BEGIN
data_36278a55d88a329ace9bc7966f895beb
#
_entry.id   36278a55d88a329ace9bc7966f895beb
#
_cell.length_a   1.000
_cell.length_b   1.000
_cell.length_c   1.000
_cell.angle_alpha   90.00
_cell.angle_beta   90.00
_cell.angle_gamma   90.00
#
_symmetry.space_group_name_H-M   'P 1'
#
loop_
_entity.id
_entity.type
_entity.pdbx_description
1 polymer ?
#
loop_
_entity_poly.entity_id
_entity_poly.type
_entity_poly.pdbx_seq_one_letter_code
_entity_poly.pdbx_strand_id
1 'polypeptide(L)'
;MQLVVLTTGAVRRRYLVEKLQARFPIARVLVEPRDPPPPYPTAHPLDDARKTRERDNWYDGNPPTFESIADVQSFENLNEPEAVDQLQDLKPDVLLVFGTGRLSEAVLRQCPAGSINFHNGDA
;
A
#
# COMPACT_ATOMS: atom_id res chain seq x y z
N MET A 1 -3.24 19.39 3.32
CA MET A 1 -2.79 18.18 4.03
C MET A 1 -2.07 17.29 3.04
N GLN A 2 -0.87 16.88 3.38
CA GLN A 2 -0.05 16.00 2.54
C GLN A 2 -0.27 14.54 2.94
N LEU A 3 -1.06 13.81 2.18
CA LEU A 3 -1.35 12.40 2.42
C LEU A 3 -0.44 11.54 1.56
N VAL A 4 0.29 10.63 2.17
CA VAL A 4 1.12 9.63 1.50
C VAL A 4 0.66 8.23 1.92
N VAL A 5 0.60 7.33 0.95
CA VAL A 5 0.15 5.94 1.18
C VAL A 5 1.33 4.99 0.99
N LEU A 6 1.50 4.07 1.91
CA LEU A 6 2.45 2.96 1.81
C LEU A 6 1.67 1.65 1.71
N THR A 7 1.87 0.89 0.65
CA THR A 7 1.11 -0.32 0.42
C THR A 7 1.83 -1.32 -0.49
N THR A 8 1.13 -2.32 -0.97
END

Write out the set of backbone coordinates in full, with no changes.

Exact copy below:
data_36278a55d88a329ace9bc7966f895beb
#
_entry.id   36278a55d88a329ace9bc7966f895beb
#
_cell.length_a   1.000
_cell.length_b   1.000
_cell.length_c   1.000
_cell.angle_alpha   90.00
_cell.angle_beta   90.00
_cell.angle_gamma   90.00
#
_symmetry.space_group_name_H-M   'P 1'
#
loop_
_entity.id
_entity.type
_entity.pdbx_description
1 polymer ?
#
loop_
_entity_poly.entity_id
_entity_poly.type
_entity_poly.pdbx_seq_one_letter_code
_entity_poly.pdbx_strand_id
1 'polypeptide(L)'
;MQLVVLTTGAVRRRYLVEKLQARFPIARVLVEPRDPPPPYPTAHPLDDARKTRERDNWYDGNPPTFESIADVQSFENLNEPEAVDQLQDLKPDVLLVFGTGRLSEAVLRQCPAGSINFHNGDA
;
A
#
# COMPACT_ATOMS: atom_id res chain seq x y z
N MET A 1 -3.24 19.39 3.32
CA MET A 1 -2.79 18.18 4.03
C MET A 1 -2.07 17.29 3.04
N GLN A 2 -0.87 16.88 3.38
CA GLN A 2 -0.05 16.00 2.54
C GLN A 2 -0.27 14.54 2.94
N LEU A 3 -1.06 13.81 2.18
CA LEU A 3 -1.35 12.40 2.42
C LEU A 3 -0.44 11.54 1.56
N VAL A 4 0.29 10.63 2.17
CA VAL A 4 1.12 9.63 1.50
C VAL A 4 0.66 8.23 1.92
N VAL A 5 0.60 7.33 0.95
CA VAL A 5 0.15 5.94 1.18
C VAL A 5 1.33 4.99 0.99
N LEU A 6 1.50 4.07 1.91
CA LEU A 6 2.45 2.96 1.81
C LEU A 6 1.67 1.65 1.71
N THR A 7 1.87 0.89 0.65
CA THR A 7 1.11 -0.32 0.42
C THR A 7 1.83 -1.32 -0.49
N THR A 8 1.13 -2.32 -0.97